Coronavirus and employment: analysis of protected characteristics
The coronavirus (COVID-19) pandemic is impacting people across Wales of all ages, from all backgrounds and from all communities.
In this page
Analysis of employment is helping us understand who may be more affected by the coronavirus pandemic and the measures put in place to control its spread.
The data explores the characteristics of two different cohorts of people in Wales: critical (key) workers, and people working in industries told to close in Wales as of March 2020.
1. Critical (key) workers
Employees whose work is critical to the coronavirus response are classed as critical workers in Wales. This includes health and social care workers, teachers, people working in supermarkets and many more occupations. The Welsh Government provides guidance on the types of work that fall within the definition of critical workers who are eligible for access to childcare provision. A wider definition is used for COVID-19 testing purposes.
Every year the Annual Population Survey gathers data on around 18,000 households in Wales. We’ve used this information to estimate how many critical workers there are in Wales and who makes up this group.
Our analysis estimates
There are approximately 490,000 critical workers in Wales, which is around one-third of the workforce.
Women are more likely to be critical workers than men. 40% of all women in employment in Wales are critical workers, compared to 28% of men.
The 50-54 year old age group makes up the largest share of critical workers at 13.5%. That same age group accounts for 12% of all employees in Wales.
While employees with a white ethnicity account for almost 95% of all critical workers in Wales, some other ethnic groups are more likely to be critical workers.
The number of people in Wales interviewed for the APS is very small for more detailed ethnic groups, which means that these estimates are less reliable. However, the available data indicates that more than half of employees of Bangladeshi ethnicity are critical workers, and half of Black, African, Caribbean and Black British employees work in critical occupations. Employees of a Pakistani ethnicity are least likely to be critical workers, with 22% of the cohort.
Within some ethnic groups there are an even higher proportion of females. Around two thirds (66%) of critical workers of an Asian background other than Indian, Pakistani, Bangladeshi and Chinese were female.
Disabled people account for 15% of critical workers. They make up a similar proportion of all employees but there are differences within industries.
2. People working in industries told to close
The Welsh Government published guidance in March 2020 on the types of businesses that should remain closed during the initial stages of the coronavirus pandemic. Business such as pubs, restaurants and leisure centres were included.
From the data we have, we can’t say for definite if a business has closed. For example, some restaurants may have chosen to offer a takeaway service rather than closing completely. But we can give a good indication of the number of business that might have been affected and the number of people they employ.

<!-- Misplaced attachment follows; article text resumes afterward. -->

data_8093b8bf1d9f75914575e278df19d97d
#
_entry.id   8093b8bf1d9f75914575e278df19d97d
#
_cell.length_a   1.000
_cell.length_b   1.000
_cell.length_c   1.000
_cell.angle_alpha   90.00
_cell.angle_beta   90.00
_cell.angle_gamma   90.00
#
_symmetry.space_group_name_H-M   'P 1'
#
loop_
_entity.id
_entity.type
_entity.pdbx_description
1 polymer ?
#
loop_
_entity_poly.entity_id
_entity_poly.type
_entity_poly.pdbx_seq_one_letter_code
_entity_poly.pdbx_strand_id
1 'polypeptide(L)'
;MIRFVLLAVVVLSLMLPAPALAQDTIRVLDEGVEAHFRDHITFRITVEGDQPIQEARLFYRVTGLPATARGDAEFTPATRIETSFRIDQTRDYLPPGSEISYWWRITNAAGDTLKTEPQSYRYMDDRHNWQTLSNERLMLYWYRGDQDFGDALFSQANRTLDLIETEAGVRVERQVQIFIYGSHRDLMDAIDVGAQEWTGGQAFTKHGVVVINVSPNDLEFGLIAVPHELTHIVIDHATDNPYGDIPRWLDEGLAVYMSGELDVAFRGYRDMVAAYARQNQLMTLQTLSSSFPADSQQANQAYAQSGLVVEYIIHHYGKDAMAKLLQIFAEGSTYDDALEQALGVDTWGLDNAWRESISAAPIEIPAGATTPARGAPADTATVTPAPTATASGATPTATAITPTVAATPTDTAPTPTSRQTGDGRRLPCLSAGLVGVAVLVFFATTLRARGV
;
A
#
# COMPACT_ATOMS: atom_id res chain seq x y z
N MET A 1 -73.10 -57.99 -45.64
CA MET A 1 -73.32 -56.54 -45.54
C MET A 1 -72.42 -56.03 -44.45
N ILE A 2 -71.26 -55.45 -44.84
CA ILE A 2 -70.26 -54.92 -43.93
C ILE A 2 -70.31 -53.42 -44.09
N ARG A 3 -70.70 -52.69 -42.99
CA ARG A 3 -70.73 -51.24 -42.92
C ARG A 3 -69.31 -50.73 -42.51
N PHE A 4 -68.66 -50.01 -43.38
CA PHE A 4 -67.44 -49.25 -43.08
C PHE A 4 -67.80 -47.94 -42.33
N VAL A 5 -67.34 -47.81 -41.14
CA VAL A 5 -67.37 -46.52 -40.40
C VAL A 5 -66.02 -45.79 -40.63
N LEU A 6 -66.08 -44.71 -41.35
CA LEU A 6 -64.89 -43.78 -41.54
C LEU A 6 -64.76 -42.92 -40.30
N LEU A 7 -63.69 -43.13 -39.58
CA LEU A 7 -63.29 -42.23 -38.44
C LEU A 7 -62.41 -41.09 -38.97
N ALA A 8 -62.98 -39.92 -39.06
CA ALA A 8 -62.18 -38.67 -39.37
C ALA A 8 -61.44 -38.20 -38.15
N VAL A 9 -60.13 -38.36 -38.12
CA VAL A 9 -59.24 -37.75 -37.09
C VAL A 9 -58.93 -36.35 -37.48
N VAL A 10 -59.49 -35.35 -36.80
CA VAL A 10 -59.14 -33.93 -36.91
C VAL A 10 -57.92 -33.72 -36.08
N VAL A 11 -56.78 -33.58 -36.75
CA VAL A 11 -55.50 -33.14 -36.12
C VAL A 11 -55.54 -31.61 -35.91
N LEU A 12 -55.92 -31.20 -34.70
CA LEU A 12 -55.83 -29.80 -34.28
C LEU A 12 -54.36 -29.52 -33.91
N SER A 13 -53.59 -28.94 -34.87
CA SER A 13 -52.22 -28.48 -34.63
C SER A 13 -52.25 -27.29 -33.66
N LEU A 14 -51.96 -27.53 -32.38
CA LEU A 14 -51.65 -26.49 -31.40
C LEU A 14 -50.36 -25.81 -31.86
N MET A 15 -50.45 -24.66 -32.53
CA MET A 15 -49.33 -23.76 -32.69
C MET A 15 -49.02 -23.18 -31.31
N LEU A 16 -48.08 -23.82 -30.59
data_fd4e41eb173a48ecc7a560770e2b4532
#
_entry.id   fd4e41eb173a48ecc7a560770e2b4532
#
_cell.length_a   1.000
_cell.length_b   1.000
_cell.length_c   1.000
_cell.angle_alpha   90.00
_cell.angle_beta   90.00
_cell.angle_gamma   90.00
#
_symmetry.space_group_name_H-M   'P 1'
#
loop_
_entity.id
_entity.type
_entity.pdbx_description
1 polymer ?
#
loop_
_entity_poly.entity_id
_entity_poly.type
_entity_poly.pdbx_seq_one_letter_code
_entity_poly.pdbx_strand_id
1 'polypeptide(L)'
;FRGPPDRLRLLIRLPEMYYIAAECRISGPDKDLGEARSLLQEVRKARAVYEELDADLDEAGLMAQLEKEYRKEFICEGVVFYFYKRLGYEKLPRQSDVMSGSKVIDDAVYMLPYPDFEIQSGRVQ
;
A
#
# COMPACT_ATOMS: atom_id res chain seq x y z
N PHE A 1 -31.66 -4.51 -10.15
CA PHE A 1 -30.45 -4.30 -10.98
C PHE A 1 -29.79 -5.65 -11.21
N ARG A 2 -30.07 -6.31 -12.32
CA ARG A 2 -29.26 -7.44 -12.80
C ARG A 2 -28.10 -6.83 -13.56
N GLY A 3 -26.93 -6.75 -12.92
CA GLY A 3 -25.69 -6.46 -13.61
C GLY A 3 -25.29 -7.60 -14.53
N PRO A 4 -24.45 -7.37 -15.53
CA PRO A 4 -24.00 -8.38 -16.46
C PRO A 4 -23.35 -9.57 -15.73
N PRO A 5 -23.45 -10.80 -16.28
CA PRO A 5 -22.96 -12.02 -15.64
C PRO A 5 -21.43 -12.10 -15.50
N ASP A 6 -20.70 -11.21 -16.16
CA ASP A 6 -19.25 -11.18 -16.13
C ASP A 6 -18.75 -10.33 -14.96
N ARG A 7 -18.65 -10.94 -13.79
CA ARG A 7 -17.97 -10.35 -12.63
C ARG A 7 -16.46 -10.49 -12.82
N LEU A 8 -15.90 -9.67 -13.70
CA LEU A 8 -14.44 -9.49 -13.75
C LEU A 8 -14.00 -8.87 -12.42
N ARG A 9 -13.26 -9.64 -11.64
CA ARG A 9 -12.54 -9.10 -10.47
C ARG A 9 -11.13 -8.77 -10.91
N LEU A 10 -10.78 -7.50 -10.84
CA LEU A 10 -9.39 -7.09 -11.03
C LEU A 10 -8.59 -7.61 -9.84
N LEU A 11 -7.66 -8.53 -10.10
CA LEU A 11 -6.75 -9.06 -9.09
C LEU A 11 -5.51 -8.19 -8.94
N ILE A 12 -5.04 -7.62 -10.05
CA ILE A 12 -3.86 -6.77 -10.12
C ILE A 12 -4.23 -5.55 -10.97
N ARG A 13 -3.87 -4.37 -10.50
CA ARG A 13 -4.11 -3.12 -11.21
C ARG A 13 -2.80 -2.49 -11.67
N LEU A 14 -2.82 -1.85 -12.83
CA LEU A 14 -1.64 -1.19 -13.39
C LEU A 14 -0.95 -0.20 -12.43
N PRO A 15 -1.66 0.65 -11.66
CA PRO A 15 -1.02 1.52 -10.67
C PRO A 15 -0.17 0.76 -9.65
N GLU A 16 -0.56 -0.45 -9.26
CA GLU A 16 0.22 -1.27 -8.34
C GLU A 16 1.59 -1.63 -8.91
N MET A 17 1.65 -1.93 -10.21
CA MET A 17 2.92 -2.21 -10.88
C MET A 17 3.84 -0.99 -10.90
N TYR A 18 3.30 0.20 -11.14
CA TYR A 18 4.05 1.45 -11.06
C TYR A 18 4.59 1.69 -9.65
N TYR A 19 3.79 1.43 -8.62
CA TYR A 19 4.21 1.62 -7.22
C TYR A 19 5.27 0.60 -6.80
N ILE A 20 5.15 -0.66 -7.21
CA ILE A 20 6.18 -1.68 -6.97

Around 230,000 people were employed in industries in Wales in 2019 that were told to close after the initial coronavirus pandemic, representing around 16% of the total workforce. Women, young people and employees from a minority ethnic background are more likely to be employed in those industries.
There were more women (55%) than men (44%) working in industries told to close. That equates to 18% of all female employees in Wales compared to 14% of all male employees.
Employees aged under 25 account for 12% of all employees in Wales, but made up over a quarter (27%) of employees within industries told to close. In particular, women under 25 account for 12% of all female employees in Wales, but 28% of all those in industries told to close.
20% of all employees of a black, Asian and minority ethnic background work in industries told to close, compared to 15% of white employees. 93% of all employees within these industries were white (compared to 95% of all employees across Wales).
17% of all disabled employees work within industries told to close, which is slightly higher than the proportion employees who are not disabled (15%).
3. Other analysis
ONS have created an estimate of occupations that have the highest potential exposure to COVID-19.
In Wales, women and those from a minority ethnic background are more likely to be employed within occupations that have the highest risk.
The accompanying datasets also include information on self-employed people. In Wales, self-employed people are more likely to be male.
While this analysis has focused on employment, we know that certain groups of people are more affected by coronavirus in different ways. Our statisticians and researchers have also been supporting the COVID-19 BAME Advisory Group established to investigate the evidence around factors that may disproportionately impact people of black, Asian and minority ethnic backgrounds during the pandemic. The statistical evidence drawn together for the Advisory Group will be published on Monday 22 June.
As the coronavirus pandemic progresses, our statisticians and researchers will continue to analyse the impact across Wales.
4. Contact details
Statistician: Melanie Brown
Telephone: 0300 061 6029
Media: 0300 025 8099